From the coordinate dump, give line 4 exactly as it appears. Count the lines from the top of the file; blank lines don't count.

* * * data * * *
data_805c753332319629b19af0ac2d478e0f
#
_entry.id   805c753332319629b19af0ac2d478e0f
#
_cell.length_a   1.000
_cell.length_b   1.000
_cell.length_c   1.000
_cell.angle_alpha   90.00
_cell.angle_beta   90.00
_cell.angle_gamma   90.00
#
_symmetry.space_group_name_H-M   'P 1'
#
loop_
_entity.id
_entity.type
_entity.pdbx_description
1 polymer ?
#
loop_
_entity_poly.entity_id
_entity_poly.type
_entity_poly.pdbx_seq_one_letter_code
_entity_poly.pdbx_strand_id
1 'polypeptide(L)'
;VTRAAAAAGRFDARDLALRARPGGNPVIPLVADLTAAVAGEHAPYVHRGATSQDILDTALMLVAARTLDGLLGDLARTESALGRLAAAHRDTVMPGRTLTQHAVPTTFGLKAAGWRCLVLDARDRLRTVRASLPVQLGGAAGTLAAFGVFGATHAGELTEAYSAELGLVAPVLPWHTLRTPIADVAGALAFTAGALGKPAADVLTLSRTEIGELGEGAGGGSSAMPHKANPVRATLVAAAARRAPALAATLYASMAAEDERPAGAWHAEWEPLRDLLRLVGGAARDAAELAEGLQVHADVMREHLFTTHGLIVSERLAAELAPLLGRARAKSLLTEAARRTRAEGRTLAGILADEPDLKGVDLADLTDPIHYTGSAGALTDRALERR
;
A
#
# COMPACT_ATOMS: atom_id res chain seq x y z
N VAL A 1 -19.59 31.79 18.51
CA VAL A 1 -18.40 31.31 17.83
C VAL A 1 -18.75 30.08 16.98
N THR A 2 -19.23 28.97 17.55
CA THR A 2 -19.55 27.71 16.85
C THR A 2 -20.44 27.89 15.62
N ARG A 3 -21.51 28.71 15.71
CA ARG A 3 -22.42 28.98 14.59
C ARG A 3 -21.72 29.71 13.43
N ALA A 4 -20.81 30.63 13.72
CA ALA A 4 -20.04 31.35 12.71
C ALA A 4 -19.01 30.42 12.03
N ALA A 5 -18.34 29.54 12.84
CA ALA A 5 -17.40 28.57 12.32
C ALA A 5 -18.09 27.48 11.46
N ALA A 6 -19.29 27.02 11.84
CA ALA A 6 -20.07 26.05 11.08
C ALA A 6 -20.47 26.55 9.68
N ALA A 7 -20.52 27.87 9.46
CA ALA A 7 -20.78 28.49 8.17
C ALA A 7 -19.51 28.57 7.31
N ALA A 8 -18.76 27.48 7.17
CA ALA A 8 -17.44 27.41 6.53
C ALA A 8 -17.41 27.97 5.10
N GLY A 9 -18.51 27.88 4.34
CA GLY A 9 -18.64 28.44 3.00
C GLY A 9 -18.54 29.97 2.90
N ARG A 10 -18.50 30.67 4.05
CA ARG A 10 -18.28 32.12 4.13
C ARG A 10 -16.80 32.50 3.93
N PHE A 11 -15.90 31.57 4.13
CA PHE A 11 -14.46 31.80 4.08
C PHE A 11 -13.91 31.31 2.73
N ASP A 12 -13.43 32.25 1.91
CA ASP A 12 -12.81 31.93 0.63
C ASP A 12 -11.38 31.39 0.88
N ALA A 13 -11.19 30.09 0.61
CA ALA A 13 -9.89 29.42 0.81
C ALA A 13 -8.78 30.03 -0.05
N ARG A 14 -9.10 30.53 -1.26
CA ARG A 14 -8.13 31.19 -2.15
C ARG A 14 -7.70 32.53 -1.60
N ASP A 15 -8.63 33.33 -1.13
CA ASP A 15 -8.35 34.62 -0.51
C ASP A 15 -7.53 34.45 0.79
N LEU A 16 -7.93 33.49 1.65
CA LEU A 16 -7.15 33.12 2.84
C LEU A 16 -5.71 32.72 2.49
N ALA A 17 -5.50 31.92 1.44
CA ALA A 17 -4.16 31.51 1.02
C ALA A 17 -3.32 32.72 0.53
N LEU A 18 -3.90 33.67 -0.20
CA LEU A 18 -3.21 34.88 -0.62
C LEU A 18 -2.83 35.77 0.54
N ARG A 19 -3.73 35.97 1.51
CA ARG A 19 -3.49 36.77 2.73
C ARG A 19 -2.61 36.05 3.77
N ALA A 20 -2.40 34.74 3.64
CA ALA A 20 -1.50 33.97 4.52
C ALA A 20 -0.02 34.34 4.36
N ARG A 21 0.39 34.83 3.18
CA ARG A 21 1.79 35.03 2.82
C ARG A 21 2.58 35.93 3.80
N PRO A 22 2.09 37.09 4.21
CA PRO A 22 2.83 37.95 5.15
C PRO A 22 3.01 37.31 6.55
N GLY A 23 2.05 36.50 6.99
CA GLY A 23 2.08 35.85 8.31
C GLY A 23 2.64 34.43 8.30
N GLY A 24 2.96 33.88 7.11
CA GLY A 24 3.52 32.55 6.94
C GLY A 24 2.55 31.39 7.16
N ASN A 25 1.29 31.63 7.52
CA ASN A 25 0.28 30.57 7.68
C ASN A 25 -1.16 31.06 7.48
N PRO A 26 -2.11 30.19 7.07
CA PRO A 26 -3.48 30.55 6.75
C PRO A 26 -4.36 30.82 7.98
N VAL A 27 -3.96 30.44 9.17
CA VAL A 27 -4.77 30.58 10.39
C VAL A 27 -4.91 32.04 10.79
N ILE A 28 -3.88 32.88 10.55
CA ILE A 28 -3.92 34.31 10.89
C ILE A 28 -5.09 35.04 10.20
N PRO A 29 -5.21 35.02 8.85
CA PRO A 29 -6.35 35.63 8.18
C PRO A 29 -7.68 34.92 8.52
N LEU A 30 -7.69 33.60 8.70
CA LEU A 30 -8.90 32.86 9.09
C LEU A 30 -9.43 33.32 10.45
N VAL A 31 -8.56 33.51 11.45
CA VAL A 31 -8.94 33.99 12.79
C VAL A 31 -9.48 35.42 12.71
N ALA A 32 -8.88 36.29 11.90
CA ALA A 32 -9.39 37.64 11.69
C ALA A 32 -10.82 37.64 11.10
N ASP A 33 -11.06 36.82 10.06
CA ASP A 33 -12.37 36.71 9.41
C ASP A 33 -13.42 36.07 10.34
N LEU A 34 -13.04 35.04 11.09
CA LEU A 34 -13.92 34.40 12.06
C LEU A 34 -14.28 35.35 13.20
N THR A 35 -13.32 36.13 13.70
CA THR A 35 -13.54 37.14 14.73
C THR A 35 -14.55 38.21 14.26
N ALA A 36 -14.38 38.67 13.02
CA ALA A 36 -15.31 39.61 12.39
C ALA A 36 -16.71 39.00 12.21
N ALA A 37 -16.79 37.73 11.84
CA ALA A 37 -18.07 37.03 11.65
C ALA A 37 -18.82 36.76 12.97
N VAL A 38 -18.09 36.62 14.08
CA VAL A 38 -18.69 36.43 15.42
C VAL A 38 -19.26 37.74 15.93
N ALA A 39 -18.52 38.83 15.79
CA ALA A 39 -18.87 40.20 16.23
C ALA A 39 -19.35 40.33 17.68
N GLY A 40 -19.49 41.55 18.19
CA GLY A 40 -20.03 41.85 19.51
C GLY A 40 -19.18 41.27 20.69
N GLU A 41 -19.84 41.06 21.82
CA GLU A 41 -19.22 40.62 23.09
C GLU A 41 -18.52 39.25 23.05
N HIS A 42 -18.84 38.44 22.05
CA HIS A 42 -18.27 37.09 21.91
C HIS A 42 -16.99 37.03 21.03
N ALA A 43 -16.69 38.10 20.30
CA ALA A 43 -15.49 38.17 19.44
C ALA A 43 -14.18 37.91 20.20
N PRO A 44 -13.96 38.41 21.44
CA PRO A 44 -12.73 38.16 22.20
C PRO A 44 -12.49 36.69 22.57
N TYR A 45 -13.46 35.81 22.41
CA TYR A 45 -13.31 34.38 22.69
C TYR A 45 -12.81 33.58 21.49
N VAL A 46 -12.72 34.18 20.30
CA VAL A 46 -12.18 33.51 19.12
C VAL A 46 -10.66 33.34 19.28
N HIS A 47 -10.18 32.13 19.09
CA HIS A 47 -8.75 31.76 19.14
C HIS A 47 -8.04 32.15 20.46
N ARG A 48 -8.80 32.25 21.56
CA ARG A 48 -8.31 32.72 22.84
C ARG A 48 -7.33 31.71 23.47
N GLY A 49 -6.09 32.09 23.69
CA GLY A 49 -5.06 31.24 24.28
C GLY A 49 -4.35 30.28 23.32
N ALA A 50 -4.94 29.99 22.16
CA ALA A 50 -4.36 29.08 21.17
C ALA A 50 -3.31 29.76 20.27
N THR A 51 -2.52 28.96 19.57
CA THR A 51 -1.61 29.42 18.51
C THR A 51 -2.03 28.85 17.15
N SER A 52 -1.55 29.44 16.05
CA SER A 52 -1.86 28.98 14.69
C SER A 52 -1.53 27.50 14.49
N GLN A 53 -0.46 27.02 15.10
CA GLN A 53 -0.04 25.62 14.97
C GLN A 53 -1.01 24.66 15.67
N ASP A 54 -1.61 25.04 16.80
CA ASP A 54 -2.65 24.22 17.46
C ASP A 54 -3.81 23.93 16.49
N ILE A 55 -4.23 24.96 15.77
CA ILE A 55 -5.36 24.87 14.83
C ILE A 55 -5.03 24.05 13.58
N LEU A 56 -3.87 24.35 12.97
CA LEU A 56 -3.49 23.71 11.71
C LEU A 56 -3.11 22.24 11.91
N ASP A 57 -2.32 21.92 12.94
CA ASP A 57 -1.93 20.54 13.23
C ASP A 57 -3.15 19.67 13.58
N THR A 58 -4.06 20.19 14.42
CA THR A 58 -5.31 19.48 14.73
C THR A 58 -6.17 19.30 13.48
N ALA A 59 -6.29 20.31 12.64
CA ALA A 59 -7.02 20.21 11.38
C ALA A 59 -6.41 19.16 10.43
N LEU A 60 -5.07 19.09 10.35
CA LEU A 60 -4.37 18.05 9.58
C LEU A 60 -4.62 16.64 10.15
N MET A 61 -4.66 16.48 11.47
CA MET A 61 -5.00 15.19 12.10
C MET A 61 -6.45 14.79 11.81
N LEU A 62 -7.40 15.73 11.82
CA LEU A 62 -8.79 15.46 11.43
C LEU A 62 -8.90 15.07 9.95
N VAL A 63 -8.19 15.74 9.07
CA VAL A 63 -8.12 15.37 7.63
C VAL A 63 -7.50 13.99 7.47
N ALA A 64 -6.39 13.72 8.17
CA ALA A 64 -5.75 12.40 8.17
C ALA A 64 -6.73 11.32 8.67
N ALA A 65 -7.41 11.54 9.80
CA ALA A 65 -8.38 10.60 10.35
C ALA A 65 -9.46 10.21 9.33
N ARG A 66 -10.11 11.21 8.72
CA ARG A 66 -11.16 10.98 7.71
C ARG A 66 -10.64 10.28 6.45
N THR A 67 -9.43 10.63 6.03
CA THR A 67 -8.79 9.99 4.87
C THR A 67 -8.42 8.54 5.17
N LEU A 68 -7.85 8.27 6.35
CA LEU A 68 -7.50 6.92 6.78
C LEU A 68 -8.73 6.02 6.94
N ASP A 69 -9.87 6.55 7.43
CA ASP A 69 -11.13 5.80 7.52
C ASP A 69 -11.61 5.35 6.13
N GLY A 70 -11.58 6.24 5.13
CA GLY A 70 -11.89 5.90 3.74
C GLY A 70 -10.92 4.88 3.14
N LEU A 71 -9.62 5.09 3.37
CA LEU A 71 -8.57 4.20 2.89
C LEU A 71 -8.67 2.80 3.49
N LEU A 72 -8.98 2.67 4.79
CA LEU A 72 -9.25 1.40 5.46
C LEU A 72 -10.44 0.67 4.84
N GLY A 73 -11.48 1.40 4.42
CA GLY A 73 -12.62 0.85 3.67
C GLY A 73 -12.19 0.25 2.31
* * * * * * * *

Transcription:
#